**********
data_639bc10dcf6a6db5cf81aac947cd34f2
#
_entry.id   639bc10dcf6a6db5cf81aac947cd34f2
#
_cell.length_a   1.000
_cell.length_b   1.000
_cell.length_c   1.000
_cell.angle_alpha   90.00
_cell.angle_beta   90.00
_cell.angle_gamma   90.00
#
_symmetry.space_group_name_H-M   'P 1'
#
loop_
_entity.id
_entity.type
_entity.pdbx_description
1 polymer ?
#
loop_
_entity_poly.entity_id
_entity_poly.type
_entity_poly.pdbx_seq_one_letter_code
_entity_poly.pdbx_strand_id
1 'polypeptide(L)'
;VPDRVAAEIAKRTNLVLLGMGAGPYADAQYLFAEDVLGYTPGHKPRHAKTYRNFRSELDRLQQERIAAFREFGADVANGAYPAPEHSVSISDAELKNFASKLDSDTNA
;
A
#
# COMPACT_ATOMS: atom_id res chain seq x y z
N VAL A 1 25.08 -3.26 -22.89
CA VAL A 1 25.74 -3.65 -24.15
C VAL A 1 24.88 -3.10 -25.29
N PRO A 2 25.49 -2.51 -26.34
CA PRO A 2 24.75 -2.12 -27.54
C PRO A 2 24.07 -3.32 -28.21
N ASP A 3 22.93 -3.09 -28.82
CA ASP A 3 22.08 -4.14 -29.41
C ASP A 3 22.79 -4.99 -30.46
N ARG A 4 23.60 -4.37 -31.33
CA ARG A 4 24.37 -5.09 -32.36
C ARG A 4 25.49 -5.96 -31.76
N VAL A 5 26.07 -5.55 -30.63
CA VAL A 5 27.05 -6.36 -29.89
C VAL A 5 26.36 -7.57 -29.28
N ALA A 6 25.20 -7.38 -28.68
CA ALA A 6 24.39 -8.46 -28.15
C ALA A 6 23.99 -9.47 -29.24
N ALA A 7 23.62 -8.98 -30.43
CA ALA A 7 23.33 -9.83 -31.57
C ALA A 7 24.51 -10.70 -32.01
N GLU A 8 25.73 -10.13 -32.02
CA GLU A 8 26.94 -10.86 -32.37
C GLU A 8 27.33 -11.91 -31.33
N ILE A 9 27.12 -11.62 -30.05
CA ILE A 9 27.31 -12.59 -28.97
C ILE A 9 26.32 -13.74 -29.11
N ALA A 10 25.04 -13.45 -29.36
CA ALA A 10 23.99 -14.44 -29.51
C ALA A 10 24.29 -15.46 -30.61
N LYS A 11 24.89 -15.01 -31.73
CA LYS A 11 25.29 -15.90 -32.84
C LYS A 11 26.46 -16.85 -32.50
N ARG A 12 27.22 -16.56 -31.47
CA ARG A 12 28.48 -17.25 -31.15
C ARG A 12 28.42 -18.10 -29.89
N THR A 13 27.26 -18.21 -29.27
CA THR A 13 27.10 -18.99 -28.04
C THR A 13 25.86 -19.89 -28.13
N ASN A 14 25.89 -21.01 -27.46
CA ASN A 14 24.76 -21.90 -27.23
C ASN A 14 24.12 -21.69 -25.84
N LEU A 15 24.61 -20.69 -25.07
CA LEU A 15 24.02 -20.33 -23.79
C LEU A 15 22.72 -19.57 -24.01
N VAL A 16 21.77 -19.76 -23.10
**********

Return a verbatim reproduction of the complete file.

data_639bc10dcf6a6db5cf81aac947cd34f2
#
_entry.id   639bc10dcf6a6db5cf81aac947cd34f2
#
_cell.length_a   1.000
_cell.length_b   1.000
_cell.length_c   1.000
_cell.angle_alpha   90.00
_cell.angle_beta   90.00
_cell.angle_gamma   90.00
#
_symmetry.space_group_name_H-M   'P 1'
#
loop_
_entity.id
_entity.type
_entity.pdbx_description
1 polymer ?
#
loop_
_entity_poly.entity_id
_entity_poly.type
_entity_poly.pdbx_seq_one_letter_code
_entity_poly.pdbx_strand_id
1 'polypeptide(L)'
;VPDRVAAEIAKRTNLVLLGMGAGPYADAQYLFAEDVLGYTPGHKPRHAKTYRNFRSELDRLQQERIAAFREFGADVANGAYPAPEHSVSISDAELKNFASKLDSDTNA
;
A
#
# COMPACT_ATOMS: atom_id res chain seq x y z
N VAL A 1 25.08 -3.26 -22.89
CA VAL A 1 25.74 -3.65 -24.15
C VAL A 1 24.88 -3.10 -25.29
N PRO A 2 25.49 -2.51 -26.34
CA PRO A 2 24.75 -2.12 -27.54
C PRO A 2 24.07 -3.32 -28.21
N ASP A 3 22.93 -3.09 -28.82
CA ASP A 3 22.08 -4.14 -29.41
C ASP A 3 22.79 -4.99 -30.46
N ARG A 4 23.60 -4.37 -31.33
CA ARG A 4 24.37 -5.09 -32.36
C ARG A 4 25.49 -5.96 -31.76
N VAL A 5 26.07 -5.55 -30.63
CA VAL A 5 27.05 -6.36 -29.89
C VAL A 5 26.36 -7.57 -29.28
N ALA A 6 25.20 -7.38 -28.68
CA ALA A 6 24.39 -8.46 -28.15
C ALA A 6 23.99 -9.47 -29.24
N ALA A 7 23.62 -8.98 -30.43
CA ALA A 7 23.33 -9.83 -31.57
C ALA A 7 24.51 -10.70 -32.01
N GLU A 8 25.73 -10.13 -32.02
CA GLU A 8 26.94 -10.86 -32.37
C GLU A 8 27.33 -11.91 -31.33
N ILE A 9 27.12 -11.62 -30.05
CA ILE A 9 27.31 -12.59 -28.97
C ILE A 9 26.32 -13.74 -29.11
N ALA A 10 25.04 -13.45 -29.36
CA ALA A 10 23.99 -14.44 -29.51
C ALA A 10 24.29 -15.46 -30.61
N LYS A 11 24.89 -15.01 -31.73
CA LYS A 11 25.29 -15.90 -32.84
C LYS A 11 26.46 -16.85 -32.50
N ARG A 12 27.22 -16.56 -31.47
CA ARG A 12 28.48 -17.25 -31.15
C ARG A 12 28.42 -18.10 -29.89
N THR A 13 27.26 -18.21 -29.27
CA THR A 13 27.10 -18.99 -28.04
C THR A 13 25.86 -19.89 -28.13
N ASN A 14 25.89 -21.01 -27.46
CA ASN A 14 24.76 -21.90 -27.23
C ASN A 14 24.12 -21.69 -25.84
N LEU A 15 24.61 -20.69 -25.07
CA LEU A 15 24.02 -20.33 -23.79
C LEU A 15 22.72 -19.57 -24.01
N VAL A 16 21.77 -19.76 -23.10